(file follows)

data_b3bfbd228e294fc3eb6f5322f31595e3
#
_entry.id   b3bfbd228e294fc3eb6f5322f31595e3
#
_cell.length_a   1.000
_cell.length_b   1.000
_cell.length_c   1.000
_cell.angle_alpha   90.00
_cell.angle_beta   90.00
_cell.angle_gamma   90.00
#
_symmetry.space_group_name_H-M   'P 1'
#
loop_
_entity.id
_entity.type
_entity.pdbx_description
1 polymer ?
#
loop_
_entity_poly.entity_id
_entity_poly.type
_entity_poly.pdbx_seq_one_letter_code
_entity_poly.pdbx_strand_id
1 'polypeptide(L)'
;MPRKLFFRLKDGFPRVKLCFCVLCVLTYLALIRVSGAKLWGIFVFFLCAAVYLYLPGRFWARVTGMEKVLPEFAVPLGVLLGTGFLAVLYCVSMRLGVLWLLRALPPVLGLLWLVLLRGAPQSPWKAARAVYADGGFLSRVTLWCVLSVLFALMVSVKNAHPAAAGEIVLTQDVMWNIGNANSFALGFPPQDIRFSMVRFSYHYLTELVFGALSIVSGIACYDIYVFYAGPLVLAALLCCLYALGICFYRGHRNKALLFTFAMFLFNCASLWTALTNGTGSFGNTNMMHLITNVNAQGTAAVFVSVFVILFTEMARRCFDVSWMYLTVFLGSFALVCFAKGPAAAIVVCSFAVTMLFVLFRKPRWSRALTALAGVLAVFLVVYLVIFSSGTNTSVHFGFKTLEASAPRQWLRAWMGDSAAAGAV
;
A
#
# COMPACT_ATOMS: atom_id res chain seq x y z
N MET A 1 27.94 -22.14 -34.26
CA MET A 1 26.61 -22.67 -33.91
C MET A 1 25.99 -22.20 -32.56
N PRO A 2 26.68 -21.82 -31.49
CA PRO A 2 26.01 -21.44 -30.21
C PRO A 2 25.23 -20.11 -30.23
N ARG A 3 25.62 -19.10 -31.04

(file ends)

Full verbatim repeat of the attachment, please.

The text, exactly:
data_b3bfbd228e294fc3eb6f5322f31595e3
#
_entry.id   b3bfbd228e294fc3eb6f5322f31595e3
#
_cell.length_a   1.000
_cell.length_b   1.000
_cell.length_c   1.000
_cell.angle_alpha   90.00
_cell.angle_beta   90.00
_cell.angle_gamma   90.00
#
_symmetry.space_group_name_H-M   'P 1'
#
loop_
_entity.id
_entity.type
_entity.pdbx_description
1 polymer ?
#
loop_
_entity_poly.entity_id
_entity_poly.type
_entity_poly.pdbx_seq_one_letter_code
_entity_poly.pdbx_strand_id
1 'polypeptide(L)'
;MPRKLFFRLKDGFPRVKLCFCVLCVLTYLALIRVSGAKLWGIFVFFLCAAVYLYLPGRFWARVTGMEKVLPEFAVPLGVLLGTGFLAVLYCVSMRLGVLWLLRALPPVLGLLWLVLLRGAPQSPWKAARAVYADGGFLSRVTLWCVLSVLFALMVSVKNAHPAAAGEIVLTQDVMWNIGNANSFALGFPPQDIRFSMVRFSYHYLTELVFGALSIVSGIACYDIYVFYAGPLVLAALLCCLYALGICFYRGHRNKALLFTFAMFLFNCASLWTALTNGTGSFGNTNMMHLITNVNAQGTAAVFVSVFVILFTEMARRCFDVSWMYLTVFLGSFALVCFAKGPAAAIVVCSFAVTMLFVLFRKPRWSRALTALAGVLAVFLVVYLVIFSSGTNTSVHFGFKTLEASAPRQWLRAWMGDSAAAGAV
;
A
#
# COMPACT_ATOMS: atom_id res chain seq x y z
N MET A 1 27.94 -22.14 -34.26
CA MET A 1 26.61 -22.67 -33.91
C MET A 1 25.99 -22.20 -32.56
N PRO A 2 26.68 -21.82 -31.49
CA PRO A 2 26.01 -21.44 -30.21
C PRO A 2 25.23 -20.11 -30.23
N ARG A 3 25.62 -19.10 -31.04